The above are samples only; you may select any topic of your choice. NOTE: You will find it easier to select a topic and to write
about if you being thinking about your topic right away.

NOTE: There is the possibility that time constraints will prevent completing all presentations in class. If this occurs, students who do not present will be given the option of either presenting outside of class or of being graded on the written portion only. 

No penalty will be assessed if this occurs.

Formats

Your paper must be 3-4 pages in length when printed in Times New Roman 12 point type, double-spaced, with one-inch margins on all sides. Your paper must conform to one of the three following formats:

The Quaestio Format:

1. State your moral issue in a "yes/no" format.

2. Raise three (3) objections to the position you will argue for. For example, if you believe it is moral to plagiarize your presentation, then raise the three best objections you can think of against your position.

3. Present the argument for your position following the guidelines outlined in the Ground Rules section, above.

4. Directly reply to the three objections you initially raised.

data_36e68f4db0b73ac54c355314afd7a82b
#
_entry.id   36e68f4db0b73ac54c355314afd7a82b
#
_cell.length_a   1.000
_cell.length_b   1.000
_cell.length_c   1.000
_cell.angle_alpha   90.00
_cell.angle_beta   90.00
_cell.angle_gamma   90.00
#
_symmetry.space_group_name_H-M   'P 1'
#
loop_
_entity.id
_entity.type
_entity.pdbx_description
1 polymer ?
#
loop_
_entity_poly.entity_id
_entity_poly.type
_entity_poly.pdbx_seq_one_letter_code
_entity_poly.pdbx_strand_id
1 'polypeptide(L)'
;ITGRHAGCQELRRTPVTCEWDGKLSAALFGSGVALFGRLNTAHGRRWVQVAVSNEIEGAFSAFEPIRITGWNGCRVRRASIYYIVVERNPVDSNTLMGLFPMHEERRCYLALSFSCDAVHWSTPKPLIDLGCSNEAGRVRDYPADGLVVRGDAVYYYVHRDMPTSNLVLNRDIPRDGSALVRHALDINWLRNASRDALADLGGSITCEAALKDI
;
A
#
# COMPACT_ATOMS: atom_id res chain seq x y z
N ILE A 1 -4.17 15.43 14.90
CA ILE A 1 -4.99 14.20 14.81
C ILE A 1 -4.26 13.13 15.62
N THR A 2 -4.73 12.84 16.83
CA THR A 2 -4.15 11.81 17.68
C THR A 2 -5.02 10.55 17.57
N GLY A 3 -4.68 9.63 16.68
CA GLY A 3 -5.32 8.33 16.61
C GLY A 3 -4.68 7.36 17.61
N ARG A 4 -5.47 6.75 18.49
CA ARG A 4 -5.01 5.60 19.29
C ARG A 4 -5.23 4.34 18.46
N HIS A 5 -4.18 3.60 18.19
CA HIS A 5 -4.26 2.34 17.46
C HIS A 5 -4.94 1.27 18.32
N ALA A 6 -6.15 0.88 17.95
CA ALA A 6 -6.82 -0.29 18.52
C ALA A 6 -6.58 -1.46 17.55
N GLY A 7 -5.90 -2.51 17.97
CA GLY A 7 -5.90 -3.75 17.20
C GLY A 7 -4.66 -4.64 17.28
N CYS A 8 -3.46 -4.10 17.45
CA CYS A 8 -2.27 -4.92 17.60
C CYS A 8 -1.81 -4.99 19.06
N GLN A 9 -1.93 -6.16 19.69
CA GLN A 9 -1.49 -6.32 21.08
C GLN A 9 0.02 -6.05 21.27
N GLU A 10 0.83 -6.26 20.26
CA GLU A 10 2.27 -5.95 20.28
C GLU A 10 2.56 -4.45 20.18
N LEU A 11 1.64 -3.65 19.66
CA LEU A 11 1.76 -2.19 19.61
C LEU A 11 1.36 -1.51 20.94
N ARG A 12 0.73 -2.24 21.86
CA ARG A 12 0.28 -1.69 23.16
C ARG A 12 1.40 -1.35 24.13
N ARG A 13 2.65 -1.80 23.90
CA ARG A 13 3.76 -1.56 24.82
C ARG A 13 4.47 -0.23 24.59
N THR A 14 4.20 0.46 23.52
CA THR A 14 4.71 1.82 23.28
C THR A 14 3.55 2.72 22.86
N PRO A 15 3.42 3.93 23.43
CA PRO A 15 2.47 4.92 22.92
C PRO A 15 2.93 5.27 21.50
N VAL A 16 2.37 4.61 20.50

The Survey Format:

1. State your moral issue in a "yes/no" format.

2. Survey four (4) opinions on the question. These may be historical, contemporary or popular opinions, or you may develop your own original opinion. "Survey" means to fairly present, in your own words, an opinion on how to answer the question.

3. Following each opinion, discuss the consequences (good or bad) associated with that position. The objective here is to make clear how this opinion may affect other decisions not discussed when the opinion is consistently applied. For example, if one argues that it is moral to euthanize the terminally ill because society's resources can be better used by someone who can contribute more to society, then would it not also be true that anyone can be euthanized, provided someone else would make better use of those same resources?

The Free-form Format

1. State your moral issue in a "yes/no" format.

2. Develop a sustained 3-4 page argument pro or con. NOTE: Though this format is tempting to many, it is harder than it looks. Be careful!

Reference no: EM131052950